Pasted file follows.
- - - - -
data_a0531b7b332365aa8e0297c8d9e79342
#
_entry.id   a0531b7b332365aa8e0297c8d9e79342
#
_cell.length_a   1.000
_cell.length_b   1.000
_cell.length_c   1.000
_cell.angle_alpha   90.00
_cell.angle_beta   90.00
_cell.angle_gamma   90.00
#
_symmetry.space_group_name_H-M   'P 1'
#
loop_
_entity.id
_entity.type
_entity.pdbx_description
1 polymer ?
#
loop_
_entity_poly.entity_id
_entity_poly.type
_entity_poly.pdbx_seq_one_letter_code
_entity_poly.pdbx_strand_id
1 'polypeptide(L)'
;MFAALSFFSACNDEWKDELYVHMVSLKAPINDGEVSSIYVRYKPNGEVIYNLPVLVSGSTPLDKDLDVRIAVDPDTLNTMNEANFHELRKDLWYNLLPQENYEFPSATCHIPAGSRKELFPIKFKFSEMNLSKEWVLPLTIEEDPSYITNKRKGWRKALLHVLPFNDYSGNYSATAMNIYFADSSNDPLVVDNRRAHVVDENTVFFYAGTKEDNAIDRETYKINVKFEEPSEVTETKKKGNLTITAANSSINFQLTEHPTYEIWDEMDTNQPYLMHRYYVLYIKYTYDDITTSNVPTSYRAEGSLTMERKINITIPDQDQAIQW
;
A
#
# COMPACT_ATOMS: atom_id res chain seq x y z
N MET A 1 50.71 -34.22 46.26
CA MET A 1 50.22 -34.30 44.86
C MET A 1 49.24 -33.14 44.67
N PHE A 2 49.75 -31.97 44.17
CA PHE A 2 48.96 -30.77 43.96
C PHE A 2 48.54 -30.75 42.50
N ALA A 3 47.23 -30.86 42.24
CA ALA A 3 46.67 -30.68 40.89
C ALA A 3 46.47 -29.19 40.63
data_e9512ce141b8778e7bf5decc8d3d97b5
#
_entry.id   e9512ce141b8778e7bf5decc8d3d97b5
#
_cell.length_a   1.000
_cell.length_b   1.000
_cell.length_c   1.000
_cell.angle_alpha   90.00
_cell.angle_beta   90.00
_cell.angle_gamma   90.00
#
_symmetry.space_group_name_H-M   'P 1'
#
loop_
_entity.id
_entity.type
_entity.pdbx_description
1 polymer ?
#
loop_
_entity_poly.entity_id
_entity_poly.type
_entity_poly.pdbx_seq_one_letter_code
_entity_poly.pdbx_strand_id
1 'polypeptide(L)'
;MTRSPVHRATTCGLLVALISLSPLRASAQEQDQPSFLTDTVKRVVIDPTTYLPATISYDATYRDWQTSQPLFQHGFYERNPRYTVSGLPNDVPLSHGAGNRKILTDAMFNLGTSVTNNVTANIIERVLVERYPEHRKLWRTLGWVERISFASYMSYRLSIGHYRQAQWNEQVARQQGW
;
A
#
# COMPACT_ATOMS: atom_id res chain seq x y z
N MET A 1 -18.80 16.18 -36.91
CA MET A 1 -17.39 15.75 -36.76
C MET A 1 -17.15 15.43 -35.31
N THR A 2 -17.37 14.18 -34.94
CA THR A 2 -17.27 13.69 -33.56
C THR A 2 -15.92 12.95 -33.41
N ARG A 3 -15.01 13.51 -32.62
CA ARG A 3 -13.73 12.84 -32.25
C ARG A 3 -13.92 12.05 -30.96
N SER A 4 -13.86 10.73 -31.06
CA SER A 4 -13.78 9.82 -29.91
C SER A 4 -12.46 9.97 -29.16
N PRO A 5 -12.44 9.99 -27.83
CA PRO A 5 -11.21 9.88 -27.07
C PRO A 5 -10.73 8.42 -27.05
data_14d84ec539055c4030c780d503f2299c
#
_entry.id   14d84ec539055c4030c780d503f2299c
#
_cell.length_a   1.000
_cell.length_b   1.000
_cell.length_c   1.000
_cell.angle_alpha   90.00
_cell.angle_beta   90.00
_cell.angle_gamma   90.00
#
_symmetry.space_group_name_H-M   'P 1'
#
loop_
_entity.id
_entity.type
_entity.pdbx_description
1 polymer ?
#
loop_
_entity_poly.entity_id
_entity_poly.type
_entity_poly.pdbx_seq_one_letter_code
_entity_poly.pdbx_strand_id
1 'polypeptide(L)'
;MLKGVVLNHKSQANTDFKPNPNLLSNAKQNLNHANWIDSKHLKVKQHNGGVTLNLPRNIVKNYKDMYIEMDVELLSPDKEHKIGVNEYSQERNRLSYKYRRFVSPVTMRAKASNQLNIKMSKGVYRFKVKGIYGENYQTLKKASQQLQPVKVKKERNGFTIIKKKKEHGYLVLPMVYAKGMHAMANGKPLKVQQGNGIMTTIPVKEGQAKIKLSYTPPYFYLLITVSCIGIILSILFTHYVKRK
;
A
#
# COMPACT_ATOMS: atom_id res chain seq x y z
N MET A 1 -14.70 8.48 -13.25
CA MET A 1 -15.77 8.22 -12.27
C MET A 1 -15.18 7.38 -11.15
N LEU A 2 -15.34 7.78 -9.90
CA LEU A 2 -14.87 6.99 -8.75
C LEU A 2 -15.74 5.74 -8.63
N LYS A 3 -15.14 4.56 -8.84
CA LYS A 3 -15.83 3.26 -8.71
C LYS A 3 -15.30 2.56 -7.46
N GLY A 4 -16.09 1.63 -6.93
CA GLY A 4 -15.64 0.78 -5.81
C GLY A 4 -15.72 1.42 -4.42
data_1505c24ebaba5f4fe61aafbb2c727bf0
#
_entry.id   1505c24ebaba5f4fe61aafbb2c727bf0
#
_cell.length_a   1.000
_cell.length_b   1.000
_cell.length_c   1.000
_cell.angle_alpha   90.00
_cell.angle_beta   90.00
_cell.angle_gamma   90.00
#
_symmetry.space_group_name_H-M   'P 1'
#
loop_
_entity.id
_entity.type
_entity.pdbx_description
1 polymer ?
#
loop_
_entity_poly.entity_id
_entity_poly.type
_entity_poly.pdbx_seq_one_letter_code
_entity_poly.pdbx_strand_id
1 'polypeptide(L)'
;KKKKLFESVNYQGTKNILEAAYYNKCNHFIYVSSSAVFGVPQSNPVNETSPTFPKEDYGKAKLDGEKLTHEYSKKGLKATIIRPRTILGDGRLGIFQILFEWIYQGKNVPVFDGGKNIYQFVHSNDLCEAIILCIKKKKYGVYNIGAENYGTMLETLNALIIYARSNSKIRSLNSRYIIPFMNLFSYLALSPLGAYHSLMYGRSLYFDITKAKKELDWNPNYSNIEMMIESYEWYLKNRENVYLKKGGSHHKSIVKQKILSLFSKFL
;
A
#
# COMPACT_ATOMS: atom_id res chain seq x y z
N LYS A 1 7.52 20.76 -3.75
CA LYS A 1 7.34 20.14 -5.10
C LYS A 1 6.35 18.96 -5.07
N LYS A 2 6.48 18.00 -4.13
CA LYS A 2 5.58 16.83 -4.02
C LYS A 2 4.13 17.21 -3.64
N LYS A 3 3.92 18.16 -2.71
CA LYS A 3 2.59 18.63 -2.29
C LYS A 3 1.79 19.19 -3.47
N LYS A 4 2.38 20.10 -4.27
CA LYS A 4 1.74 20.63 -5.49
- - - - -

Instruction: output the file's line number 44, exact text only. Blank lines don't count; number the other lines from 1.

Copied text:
_cell.length_a   1.000